KEEPING TRACK: Tool Helps Diabetes Patients
Using the computer may not come naturally to all of us. But, one 77 year-old woman says she’s getting better at using the web. And, she isn’t just surfing online for entertainment. It’s becoming critical for her to manage a disease that affects millions of people.
Beverley Kiefer is becoming a pro using her computer. She says, “I can do e-mail and Facebook, and I can shop, and I suppose I can do YouTube.”
Now, she’s using the web to hopefully help her health. She says, “Right now, I am struggling with my sugars, and I know that’s what contributes to my not feeling the best.”
The 77 year-old was diagnosed with diabetes two decades ago. She’s been coming to the Iowa Diabetes Endocrinology Center at Mercy ever since. Two months ago, her doctor, Anuj Bhargava presented her with a new option to control her disease. She says, “I am doing My Diabetes Home. And, I find it to be very easy to use.”
Dr. Bhargava launched the platform in 2011. He says, “It’s a very unique platform that has everything a patient with diabetes needs.” It allows patients like Kiefer to track blood sugar levels, blood pressure and any medicine she is taking. She can see trends over time and show her doctor at checkups.
Kiefer says, “You can just go to the computer and bring up anything you forgot to bring or that you really need to mention.”
My Diabetes Home is now available as a mobile app on your smart phone making it easier for patients to have the information they need when they visit the doctor. Dr. Bhargava says, “We need to have much better visits with our doctors, and that’s where we’ve worked significantly over the last few months to transform that.”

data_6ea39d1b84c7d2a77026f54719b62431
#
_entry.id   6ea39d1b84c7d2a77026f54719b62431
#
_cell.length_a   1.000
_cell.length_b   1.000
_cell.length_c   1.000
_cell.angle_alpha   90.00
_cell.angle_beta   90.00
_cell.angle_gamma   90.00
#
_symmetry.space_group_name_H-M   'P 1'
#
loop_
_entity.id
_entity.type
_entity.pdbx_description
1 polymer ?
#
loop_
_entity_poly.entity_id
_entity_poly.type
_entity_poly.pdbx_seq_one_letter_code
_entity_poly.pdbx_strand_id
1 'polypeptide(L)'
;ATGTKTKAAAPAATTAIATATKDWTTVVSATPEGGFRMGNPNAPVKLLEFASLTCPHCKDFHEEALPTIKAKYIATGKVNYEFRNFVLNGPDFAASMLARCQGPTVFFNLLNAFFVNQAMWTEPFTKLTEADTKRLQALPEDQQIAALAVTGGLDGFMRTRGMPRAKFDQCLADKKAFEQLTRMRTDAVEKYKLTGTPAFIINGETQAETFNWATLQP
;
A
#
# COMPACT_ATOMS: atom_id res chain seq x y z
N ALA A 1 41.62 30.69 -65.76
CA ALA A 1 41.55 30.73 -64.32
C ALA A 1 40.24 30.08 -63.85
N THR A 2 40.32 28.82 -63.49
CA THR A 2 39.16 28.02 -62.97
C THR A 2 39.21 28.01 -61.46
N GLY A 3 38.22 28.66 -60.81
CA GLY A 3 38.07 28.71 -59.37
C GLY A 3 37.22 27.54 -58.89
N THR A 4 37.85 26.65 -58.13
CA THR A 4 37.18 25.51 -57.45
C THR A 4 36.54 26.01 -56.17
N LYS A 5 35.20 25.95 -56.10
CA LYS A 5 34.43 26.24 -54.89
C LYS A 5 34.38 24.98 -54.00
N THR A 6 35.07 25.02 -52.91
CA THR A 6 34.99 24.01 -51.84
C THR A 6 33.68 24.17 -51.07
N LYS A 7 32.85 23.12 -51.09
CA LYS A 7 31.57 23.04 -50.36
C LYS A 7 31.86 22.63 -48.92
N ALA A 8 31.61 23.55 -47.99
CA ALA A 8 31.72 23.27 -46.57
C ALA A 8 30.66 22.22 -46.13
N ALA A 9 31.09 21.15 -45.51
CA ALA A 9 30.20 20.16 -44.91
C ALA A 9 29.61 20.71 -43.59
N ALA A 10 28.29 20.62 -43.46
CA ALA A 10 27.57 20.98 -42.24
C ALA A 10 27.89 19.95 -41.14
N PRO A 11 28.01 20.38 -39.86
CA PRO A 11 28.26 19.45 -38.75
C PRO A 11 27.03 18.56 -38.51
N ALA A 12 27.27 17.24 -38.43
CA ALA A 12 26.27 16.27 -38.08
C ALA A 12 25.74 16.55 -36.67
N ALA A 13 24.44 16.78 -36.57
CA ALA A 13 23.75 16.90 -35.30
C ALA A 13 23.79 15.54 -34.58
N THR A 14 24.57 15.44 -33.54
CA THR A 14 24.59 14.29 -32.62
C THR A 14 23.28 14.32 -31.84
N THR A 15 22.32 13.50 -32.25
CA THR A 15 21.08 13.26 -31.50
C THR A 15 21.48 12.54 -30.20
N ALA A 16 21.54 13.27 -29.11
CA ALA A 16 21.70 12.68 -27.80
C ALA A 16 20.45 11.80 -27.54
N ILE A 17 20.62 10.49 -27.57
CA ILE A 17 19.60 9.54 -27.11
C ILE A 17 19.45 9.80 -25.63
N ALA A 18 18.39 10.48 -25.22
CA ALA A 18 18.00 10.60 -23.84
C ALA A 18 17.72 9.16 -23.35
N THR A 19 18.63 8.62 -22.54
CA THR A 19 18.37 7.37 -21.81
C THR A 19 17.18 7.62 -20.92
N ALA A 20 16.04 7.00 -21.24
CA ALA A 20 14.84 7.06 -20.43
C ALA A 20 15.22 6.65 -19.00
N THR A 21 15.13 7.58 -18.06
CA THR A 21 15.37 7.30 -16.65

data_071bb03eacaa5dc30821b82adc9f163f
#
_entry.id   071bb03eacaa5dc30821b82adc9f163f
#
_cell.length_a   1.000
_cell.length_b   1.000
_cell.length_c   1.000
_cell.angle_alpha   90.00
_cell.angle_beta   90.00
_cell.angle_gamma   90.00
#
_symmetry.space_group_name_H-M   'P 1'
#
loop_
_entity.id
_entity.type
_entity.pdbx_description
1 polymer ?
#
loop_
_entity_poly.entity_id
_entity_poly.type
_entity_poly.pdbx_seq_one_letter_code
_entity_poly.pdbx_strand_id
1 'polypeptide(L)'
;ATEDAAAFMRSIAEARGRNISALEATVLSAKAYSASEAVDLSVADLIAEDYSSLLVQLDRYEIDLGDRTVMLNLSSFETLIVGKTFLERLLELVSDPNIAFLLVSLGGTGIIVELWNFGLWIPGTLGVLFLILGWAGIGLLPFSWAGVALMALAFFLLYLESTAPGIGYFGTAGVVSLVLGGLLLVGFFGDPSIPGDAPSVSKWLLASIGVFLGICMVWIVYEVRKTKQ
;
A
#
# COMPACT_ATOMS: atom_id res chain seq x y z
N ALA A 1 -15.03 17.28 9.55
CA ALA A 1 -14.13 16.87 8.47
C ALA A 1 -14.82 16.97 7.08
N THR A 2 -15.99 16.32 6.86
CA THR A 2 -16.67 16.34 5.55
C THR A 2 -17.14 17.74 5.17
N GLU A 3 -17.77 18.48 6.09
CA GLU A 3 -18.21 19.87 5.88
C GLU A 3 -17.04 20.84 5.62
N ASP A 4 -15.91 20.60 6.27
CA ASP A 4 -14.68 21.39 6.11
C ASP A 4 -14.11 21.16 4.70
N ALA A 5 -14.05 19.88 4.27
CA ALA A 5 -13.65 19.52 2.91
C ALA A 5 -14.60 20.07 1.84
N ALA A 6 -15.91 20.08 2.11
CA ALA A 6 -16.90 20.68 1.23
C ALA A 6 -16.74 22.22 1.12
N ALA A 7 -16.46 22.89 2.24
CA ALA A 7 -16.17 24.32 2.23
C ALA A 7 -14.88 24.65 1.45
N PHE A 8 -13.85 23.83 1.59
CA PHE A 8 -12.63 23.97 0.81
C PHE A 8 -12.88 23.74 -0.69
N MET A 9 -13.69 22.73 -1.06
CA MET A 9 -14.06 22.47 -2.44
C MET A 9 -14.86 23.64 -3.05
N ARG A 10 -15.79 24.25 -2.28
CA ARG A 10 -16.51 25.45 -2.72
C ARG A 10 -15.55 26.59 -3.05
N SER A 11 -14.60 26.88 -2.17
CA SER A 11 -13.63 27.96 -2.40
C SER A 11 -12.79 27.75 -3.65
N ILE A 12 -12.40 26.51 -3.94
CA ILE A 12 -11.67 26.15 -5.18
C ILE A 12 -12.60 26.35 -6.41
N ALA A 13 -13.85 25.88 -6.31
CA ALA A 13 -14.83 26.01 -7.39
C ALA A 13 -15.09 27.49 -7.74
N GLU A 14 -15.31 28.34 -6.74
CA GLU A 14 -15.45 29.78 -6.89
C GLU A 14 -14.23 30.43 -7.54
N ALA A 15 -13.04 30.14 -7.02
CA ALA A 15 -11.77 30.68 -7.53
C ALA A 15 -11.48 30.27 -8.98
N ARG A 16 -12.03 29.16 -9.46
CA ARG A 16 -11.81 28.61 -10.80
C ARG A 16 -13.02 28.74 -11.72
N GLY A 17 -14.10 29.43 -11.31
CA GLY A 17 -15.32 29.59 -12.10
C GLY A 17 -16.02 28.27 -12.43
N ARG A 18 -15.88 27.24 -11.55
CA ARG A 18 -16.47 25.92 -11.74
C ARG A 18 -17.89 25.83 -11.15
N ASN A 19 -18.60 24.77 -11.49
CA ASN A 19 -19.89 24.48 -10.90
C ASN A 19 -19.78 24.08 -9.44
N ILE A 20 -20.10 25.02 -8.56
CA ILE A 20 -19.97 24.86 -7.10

Dr. Bhargava says physicians typically have about 15 minutes with a patient. So, a new feature is the Visit Optimizer, which organizes the patient’s vital health information to take to their appointments. He says, “The next big blockbuster in diabetes is technology, and I think with technology we can remove many barriers and steps from the patient’s path. As doctors and as patients, we really need to embrace technology.”
It’s something Kiefer is doing, as she works to control her diabetes. She says, “Right now I’m having some trouble with my sugars, but we will get it where it should be.” She’s hoping technology will help.
About 3,000 patients are using My Diabetes Home. So far, about 10,000 people have downloaded the new mobile app. You can register for free at mydiabeteshome.com.